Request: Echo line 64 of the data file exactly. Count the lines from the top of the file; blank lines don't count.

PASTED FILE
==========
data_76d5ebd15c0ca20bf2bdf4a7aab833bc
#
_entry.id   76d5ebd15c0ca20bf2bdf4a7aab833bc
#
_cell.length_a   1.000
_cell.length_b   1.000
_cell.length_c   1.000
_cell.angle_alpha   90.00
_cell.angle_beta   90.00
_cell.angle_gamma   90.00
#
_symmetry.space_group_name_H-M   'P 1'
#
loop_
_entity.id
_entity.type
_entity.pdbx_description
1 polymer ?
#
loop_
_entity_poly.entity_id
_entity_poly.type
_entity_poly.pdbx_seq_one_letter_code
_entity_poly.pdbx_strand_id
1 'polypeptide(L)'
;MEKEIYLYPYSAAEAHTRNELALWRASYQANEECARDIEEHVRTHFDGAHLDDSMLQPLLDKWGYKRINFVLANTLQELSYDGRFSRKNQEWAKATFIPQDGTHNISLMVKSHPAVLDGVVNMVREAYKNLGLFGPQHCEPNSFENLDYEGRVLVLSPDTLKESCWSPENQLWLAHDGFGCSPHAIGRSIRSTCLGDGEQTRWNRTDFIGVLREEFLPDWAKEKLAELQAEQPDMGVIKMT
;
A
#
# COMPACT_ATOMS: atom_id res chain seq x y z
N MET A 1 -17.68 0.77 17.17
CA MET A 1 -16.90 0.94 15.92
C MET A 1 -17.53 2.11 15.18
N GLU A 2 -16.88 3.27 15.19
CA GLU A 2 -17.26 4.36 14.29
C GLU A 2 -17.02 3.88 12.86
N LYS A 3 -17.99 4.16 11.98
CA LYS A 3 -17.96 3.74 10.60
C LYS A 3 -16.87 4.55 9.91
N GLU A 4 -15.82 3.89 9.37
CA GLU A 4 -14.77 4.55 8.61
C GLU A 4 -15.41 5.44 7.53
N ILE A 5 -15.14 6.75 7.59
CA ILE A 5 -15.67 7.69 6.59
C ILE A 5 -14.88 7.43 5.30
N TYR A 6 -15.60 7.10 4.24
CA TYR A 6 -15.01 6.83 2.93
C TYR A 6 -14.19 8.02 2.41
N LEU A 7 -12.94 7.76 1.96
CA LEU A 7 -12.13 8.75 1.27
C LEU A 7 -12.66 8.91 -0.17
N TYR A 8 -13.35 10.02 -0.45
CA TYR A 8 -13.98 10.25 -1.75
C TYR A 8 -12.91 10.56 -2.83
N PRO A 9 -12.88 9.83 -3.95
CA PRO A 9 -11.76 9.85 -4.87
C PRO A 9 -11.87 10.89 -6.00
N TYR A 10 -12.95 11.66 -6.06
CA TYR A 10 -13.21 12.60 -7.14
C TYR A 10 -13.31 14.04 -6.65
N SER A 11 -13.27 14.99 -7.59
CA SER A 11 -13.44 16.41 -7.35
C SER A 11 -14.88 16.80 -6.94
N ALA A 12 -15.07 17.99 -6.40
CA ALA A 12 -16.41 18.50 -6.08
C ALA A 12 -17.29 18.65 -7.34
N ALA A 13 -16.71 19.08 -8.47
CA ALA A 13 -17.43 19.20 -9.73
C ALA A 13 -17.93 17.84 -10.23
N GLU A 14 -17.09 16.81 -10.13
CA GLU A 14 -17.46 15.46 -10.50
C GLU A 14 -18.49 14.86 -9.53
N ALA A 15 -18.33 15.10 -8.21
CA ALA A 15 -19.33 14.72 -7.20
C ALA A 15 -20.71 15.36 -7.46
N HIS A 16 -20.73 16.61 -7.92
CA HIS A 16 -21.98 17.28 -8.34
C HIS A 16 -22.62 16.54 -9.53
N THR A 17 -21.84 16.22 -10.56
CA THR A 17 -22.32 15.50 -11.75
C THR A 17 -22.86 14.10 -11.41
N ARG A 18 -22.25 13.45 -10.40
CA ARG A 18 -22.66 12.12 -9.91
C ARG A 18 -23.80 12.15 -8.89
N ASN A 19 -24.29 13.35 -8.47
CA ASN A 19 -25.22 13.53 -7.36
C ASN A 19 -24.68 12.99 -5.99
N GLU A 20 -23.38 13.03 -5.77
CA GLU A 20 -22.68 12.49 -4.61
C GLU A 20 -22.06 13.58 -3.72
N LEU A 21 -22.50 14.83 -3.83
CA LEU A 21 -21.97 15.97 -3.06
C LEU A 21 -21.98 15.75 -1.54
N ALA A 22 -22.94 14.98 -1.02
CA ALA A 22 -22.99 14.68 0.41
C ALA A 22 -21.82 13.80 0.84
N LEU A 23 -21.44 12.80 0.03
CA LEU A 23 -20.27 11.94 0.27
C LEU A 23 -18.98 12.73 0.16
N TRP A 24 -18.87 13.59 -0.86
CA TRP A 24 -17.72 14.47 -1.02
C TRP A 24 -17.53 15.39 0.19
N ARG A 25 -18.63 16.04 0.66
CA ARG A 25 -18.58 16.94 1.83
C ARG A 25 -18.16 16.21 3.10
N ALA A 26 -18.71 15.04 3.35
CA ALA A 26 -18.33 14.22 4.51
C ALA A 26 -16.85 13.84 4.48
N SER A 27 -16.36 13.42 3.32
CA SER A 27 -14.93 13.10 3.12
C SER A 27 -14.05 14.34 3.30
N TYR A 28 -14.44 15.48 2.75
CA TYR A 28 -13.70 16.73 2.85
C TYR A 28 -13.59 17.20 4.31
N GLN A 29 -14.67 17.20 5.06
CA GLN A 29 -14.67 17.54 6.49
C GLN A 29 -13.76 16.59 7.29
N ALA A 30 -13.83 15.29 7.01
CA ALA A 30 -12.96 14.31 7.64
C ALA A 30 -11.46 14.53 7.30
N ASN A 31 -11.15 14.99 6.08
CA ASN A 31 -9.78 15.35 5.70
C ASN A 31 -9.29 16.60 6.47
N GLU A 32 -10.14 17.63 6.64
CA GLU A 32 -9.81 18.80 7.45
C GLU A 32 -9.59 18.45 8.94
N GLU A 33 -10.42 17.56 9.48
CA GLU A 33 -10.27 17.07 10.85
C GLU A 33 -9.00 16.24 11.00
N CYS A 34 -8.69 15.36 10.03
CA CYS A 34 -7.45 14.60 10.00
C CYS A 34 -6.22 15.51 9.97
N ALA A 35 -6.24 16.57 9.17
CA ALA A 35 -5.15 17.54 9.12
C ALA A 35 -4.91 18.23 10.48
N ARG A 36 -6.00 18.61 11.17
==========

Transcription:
N ALA A 12 -15.07 17.99 -6.40